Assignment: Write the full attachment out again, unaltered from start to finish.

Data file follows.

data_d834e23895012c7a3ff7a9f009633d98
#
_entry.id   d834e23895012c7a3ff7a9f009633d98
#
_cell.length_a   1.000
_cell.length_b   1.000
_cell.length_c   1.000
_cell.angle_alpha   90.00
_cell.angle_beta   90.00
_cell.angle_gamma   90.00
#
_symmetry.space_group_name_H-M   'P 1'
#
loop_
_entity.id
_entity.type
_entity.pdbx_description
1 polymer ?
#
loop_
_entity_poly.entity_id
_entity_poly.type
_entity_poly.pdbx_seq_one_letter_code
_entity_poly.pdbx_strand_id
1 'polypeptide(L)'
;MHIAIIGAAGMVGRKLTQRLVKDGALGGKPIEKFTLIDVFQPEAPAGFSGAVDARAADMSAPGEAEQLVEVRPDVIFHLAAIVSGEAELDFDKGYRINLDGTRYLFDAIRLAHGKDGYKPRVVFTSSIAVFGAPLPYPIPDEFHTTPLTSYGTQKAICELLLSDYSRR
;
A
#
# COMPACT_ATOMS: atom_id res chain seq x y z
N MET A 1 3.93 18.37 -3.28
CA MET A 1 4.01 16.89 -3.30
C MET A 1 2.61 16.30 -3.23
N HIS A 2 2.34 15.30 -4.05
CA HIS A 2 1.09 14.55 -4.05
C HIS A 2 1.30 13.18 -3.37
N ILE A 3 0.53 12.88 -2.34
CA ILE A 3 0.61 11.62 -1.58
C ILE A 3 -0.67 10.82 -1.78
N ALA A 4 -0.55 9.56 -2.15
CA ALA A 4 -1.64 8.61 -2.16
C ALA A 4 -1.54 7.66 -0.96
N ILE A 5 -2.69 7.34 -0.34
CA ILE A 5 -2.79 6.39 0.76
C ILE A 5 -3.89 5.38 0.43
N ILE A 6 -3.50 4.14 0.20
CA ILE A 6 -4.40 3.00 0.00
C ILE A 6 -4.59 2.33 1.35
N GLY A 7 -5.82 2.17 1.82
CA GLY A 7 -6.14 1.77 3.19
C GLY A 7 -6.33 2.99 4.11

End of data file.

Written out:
data_d834e23895012c7a3ff7a9f009633d98
#
_entry.id   d834e23895012c7a3ff7a9f009633d98
#
_cell.length_a   1.000
_cell.length_b   1.000
_cell.length_c   1.000
_cell.angle_alpha   90.00
_cell.angle_beta   90.00
_cell.angle_gamma   90.00
#
_symmetry.space_group_name_H-M   'P 1'
#
loop_
_entity.id
_entity.type
_entity.pdbx_description
1 polymer ?
#
loop_
_entity_poly.entity_id
_entity_poly.type
_entity_poly.pdbx_seq_one_letter_code
_entity_poly.pdbx_strand_id
1 'polypeptide(L)'
;MHIAIIGAAGMVGRKLTQRLVKDGALGGKPIEKFTLIDVFQPEAPAGFSGAVDARAADMSAPGEAEQLVEVRPDVIFHLAAIVSGEAELDFDKGYRINLDGTRYLFDAIRLAHGKDGYKPRVVFTSSIAVFGAPLPYPIPDEFHTTPLTSYGTQKAICELLLSDYSRR
;
A
#
# COMPACT_ATOMS: atom_id res chain seq x y z
N MET A 1 3.93 18.37 -3.28
CA MET A 1 4.01 16.89 -3.30
C MET A 1 2.61 16.30 -3.23
N HIS A 2 2.34 15.30 -4.05
CA HIS A 2 1.09 14.55 -4.05
C HIS A 2 1.30 13.18 -3.37
N ILE A 3 0.53 12.88 -2.34
CA ILE A 3 0.61 11.62 -1.58
C ILE A 3 -0.67 10.82 -1.78
N ALA A 4 -0.55 9.56 -2.15
CA ALA A 4 -1.64 8.61 -2.16
C ALA A 4 -1.54 7.66 -0.96
N ILE A 5 -2.69 7.34 -0.34
CA ILE A 5 -2.79 6.39 0.76
C ILE A 5 -3.89 5.38 0.43
N ILE A 6 -3.50 4.14 0.20
CA ILE A 6 -4.40 3.00 0.00
C ILE A 6 -4.59 2.33 1.35
N GLY A 7 -5.82 2.17 1.82
CA GLY A 7 -6.14 1.77 3.19
C GLY A 7 -6.33 2.99 4.11